Thousands of immigrant rights supporters formed a line stretching more than a mile long as they marched across the Brooklyn Bridge, waving flags from more than a dozen countries as they demonstrated against possible immigration reform in Congress.
Heralded by a cacophony of trumpets, whistles and drums, the crowd of mostly Latin Americans gathered in downtown Brooklyn on Saturday and trudged a path laden with symbols of the city's immigrant strength on their way to a plaza in lower Manhattan.
The marchers mustered in a neighborhood settled by the Dutch, crossed a bridge designed by a German, and finished in a square at the edge of Chinatown in an area that once held the Irish slums depicted in the 2002 film "Gangs of New York."
On the way, they passed the Statue of Liberty, hot dog carts run by Middle Easterners, taxis driven by Russians and police officers speaking Chinese.
More than 10,000 people flooded Foley Square, turning it into a sea of colorful banners and echoing noise. The crowd came dressed in the colors of Mexico, Uruguay and Ecuador, but just as many draped themselves in red, white and blue.
"If you hurt immigrants you are hurting America," read a sign held by one marcher. Others read "We are your economy" and "I cleaned up ground zero."
There were demonstrations across the country this week against legislation already approved in the House, which would make it a felony to be in the US without the proper immigration paperwork.
Competing legislation under consideration in the Senate would take an opposite approach and give the estimated 11 million undocumented immigrants living in the US a chance at citizenship.
"We came to say that we're here," said George Criollo, who arrived in New York a decade ago from Cuenca, Ecuador. "We have to speak, legal or illegal. We have to speak about this issue."
Criollo, who said his family was in the United States illegally, feared that legislation could lead to his deportation or jailing. In the House, legislation already has passed that would set penalties for anyone who knowingly assists or encourages illegal immigrants to remain in the country.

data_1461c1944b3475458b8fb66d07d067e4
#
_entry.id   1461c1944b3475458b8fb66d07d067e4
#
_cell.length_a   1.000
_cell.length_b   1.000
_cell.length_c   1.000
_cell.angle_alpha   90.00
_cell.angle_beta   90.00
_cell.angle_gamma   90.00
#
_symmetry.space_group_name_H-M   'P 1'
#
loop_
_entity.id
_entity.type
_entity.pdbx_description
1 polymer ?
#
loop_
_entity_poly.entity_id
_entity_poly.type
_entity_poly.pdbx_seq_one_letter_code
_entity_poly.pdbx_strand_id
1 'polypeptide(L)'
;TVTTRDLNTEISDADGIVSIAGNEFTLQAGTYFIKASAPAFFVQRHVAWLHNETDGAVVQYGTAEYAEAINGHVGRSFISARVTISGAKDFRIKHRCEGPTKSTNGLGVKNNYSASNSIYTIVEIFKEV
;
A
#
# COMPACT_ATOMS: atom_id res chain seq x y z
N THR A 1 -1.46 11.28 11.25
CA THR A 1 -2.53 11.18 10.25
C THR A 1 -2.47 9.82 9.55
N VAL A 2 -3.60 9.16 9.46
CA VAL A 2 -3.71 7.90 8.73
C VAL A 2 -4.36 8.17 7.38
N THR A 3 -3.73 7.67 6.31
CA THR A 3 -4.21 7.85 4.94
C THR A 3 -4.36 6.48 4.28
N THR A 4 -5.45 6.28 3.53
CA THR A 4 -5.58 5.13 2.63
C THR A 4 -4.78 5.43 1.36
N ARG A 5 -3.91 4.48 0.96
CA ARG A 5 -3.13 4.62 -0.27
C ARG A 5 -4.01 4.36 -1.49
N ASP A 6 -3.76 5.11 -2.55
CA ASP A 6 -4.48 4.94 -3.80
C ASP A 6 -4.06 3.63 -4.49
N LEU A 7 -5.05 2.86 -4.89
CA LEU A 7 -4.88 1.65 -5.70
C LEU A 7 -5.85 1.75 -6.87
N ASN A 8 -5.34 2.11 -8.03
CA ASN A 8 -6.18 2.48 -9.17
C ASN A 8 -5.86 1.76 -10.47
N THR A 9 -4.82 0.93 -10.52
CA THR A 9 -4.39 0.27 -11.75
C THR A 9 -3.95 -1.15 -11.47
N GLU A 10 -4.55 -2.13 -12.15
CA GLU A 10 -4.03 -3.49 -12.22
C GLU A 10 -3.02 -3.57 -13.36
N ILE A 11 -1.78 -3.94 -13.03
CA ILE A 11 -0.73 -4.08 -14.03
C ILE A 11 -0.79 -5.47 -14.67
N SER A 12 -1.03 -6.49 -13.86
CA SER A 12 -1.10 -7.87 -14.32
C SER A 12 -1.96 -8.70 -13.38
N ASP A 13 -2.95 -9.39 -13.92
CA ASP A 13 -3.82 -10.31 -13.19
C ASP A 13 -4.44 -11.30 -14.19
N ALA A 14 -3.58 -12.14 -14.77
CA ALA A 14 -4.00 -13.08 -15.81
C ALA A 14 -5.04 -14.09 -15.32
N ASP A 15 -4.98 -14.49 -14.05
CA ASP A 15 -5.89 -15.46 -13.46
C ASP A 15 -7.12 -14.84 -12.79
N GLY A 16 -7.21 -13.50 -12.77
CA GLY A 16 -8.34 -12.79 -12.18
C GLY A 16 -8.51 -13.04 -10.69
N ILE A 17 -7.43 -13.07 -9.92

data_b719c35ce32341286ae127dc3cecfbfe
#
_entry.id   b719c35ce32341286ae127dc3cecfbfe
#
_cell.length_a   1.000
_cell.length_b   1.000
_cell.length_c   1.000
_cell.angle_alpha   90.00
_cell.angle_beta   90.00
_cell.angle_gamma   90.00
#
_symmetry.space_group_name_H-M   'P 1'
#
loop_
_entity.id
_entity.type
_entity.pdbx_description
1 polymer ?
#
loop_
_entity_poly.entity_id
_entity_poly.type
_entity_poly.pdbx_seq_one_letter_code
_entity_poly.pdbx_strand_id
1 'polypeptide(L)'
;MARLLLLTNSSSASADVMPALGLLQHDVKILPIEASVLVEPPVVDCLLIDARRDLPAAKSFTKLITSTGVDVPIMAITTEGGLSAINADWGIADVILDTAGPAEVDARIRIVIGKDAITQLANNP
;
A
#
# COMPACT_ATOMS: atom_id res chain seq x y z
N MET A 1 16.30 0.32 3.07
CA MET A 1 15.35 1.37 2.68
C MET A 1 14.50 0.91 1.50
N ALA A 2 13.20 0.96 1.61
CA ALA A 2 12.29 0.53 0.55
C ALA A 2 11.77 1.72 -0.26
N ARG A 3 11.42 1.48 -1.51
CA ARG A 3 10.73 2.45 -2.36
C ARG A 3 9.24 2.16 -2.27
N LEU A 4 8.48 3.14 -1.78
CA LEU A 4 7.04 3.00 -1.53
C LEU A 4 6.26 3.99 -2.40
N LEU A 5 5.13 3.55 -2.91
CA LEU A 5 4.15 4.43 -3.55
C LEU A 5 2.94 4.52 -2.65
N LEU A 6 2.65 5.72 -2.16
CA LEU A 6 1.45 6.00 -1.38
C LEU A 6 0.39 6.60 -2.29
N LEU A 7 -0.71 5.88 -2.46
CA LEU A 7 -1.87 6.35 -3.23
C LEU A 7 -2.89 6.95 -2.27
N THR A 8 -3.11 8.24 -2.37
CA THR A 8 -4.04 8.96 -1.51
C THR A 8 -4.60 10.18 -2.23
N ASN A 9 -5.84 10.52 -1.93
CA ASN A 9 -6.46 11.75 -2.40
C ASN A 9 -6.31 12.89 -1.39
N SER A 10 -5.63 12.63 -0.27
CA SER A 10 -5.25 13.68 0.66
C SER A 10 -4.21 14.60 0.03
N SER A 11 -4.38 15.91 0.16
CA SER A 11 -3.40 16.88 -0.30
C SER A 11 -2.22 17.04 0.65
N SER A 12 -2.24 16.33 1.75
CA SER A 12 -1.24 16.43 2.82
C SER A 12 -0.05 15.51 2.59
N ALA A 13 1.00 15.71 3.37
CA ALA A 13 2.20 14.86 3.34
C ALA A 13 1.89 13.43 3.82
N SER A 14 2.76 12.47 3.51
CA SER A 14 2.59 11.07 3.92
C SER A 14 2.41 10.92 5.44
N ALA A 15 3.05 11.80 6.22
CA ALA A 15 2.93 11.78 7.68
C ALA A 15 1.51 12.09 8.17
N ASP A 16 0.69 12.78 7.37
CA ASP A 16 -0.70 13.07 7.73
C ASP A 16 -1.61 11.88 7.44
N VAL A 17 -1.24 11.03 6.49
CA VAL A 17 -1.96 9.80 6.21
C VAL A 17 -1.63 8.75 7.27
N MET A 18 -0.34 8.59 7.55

In Costa Mesa, California, more than 1,000 people protested the crackdown on illegal immigrants.
"Aiding my kids should not be a crime," said Dagoberto Zavala, 52, who immigrated from El Salvador to the Santa Ana area, and said he brought his two children into the United States illegally. "Congress needs to know the laws we have don't work."
Last year, the Costa Mesa City Council approved a policy that would give local police in certain cases the authority to enforce federal immigration law. The plan, which would be the first in the nation, still must be approved by federal officials.
Hundreds of people marched peacefully in downtown Los Angeles to honor the late Cesar Chavez, co-founder of the United Farm Workers, who would have turned 79 on Friday.
In Campo, about 40 miles from San Diego, more than 500 people gathered at Cesar Chavez Park to celebrate the civil rights leader.
In Oklahoma City, more than 5,000 people jammed into the Capitol's south plaza to protest proposals in the Legislature designed to stop illegal immigrants from receiving tax-supported services, such as Medicaid and food stamps, and require state employees to report suspected illegal aliens.
Supporters planned a rally at the Capitol on Sunday.
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